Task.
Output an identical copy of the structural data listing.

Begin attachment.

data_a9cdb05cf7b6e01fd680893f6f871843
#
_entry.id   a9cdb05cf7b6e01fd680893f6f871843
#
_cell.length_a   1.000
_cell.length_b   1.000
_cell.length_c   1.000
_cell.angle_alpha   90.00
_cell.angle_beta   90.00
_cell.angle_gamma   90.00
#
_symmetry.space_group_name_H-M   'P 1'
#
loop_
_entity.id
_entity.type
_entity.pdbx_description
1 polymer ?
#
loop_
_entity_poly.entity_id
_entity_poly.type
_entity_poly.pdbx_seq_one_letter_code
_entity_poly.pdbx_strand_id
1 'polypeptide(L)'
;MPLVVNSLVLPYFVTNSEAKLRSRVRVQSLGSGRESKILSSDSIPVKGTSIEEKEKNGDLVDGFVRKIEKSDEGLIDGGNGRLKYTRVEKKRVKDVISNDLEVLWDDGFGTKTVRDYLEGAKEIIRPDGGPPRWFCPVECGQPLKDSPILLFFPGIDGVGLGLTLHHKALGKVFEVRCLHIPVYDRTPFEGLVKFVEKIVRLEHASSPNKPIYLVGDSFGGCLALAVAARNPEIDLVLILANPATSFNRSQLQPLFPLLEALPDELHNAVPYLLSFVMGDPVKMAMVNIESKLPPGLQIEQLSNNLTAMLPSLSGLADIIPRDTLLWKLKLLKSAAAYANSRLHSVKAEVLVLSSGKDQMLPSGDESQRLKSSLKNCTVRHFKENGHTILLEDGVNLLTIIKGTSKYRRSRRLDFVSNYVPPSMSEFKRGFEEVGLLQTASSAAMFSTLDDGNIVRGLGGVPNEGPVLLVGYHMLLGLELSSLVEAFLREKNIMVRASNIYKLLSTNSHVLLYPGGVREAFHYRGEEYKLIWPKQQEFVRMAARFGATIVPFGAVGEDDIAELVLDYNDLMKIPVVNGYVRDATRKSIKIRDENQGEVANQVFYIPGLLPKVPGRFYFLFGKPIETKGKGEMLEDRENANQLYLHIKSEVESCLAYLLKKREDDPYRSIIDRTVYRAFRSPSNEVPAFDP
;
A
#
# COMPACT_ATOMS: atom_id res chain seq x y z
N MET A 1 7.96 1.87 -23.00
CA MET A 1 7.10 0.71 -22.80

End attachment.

data_a9cdb05cf7b6e01fd680893f6f871843
#
_entry.id   a9cdb05cf7b6e01fd680893f6f871843
#
_cell.length_a   1.000
_cell.length_b   1.000
_cell.length_c   1.000
_cell.angle_alpha   90.00
_cell.angle_beta   90.00
_cell.angle_gamma   90.00
#
_symmetry.space_group_name_H-M   'P 1'
#
loop_
_entity.id
_entity.type
_entity.pdbx_description
1 polymer ?
#
loop_
_entity_poly.entity_id
_entity_poly.type
_entity_poly.pdbx_seq_one_letter_code
_entity_poly.pdbx_strand_id
1 'polypeptide(L)'
;MPLVVNSLVLPYFVTNSEAKLRSRVRVQSLGSGRESKILSSDSIPVKGTSIEEKEKNGDLVDGFVRKIEKSDEGLIDGGNGRLKYTRVEKKRVKDVISNDLEVLWDDGFGTKTVRDYLEGAKEIIRPDGGPPRWFCPVECGQPLKDSPILLFFPGIDGVGLGLTLHHKALGKVFEVRCLHIPVYDRTPFEGLVKFVEKIVRLEHASSPNKPIYLVGDSFGGCLALAVAARNPEIDLVLILANPATSFNRSQLQPLFPLLEALPDELHNAVPYLLSFVMGDPVKMAMVNIESKLPPGLQIEQLSNNLTAMLPSLSGLADIIPRDTLLWKLKLLKSAAAYANSRLHSVKAEVLVLSSGKDQMLPSGDESQRLKSSLKNCTVRHFKENGHTILLEDGVNLLTIIKGTSKYRRSRRLDFVSNYVPPSMSEFKRGFEEVGLLQTASSAAMFSTLDDGNIVRGLGGVPNEGPVLLVGYHMLLGLELSSLVEAFLREKNIMVRASNIYKLLSTNSHVLLYPGGVREAFHYRGEEYKLIWPKQQEFVRMAARFGATIVPFGAVGEDDIAELVLDYNDLMKIPVVNGYVRDATRKSIKIRDENQGEVANQVFYIPGLLPKVPGRFYFLFGKPIETKGKGEMLEDRENANQLYLHIKSEVESCLAYLLKKREDDPYRSIIDRTVYRAFRSPSNEVPAFDP
;
A
#
# COMPACT_ATOMS: atom_id res chain seq x y z
N MET A 1 7.96 1.87 -23.00
CA MET A 1 7.10 0.71 -22.80